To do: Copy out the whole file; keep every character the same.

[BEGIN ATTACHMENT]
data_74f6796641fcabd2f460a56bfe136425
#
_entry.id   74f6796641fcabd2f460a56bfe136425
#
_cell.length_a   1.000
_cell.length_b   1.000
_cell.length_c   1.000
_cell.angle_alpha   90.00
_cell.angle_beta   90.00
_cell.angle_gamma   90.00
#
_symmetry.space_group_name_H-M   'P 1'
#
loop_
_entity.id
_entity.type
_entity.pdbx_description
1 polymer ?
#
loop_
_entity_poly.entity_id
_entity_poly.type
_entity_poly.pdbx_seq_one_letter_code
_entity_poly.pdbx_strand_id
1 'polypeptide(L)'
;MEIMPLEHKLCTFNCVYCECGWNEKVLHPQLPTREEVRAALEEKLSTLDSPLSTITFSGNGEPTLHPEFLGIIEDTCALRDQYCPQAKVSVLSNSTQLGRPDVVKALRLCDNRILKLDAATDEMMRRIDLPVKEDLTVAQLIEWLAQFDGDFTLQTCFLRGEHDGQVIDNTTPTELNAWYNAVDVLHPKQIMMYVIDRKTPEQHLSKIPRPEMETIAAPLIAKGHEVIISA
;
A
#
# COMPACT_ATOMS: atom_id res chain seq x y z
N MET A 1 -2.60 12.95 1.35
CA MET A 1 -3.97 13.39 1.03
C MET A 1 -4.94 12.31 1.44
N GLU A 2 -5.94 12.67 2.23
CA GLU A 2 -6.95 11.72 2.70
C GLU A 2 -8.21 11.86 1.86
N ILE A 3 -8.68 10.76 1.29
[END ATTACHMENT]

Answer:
data_74f6796641fcabd2f460a56bfe136425
#
_entry.id   74f6796641fcabd2f460a56bfe136425
#
_cell.length_a   1.000
_cell.length_b   1.000
_cell.length_c   1.000
_cell.angle_alpha   90.00
_cell.angle_beta   90.00
_cell.angle_gamma   90.00
#
_symmetry.space_group_name_H-M   'P 1'
#
loop_
_entity.id
_entity.type
_entity.pdbx_description
1 polymer ?
#
loop_
_entity_poly.entity_id
_entity_poly.type
_entity_poly.pdbx_seq_one_letter_code
_entity_poly.pdbx_strand_id
1 'polypeptide(L)'
;MEIMPLEHKLCTFNCVYCECGWNEKVLHPQLPTREEVRAALEEKLSTLDSPLSTITFSGNGEPTLHPEFLGIIEDTCALRDQYCPQAKVSVLSNSTQLGRPDVVKALRLCDNRILKLDAATDEMMRRIDLPVKEDLTVAQLIEWLAQFDGDFTLQTCFLRGEHDGQVIDNTTPTELNAWYNAVDVLHPKQIMMYVIDRKTPEQHLSKIPRPEMETIAAPLIAKGHEVIISA
;
A
#
# COMPACT_ATOMS: atom_id res chain seq x y z
N MET A 1 -2.60 12.95 1.35
CA MET A 1 -3.97 13.39 1.03
C MET A 1 -4.94 12.31 1.44
N GLU A 2 -5.94 12.67 2.23
CA GLU A 2 -6.95 11.72 2.70
C GLU A 2 -8.21 11.86 1.86
N ILE A 3 -8.68 10.76 1.29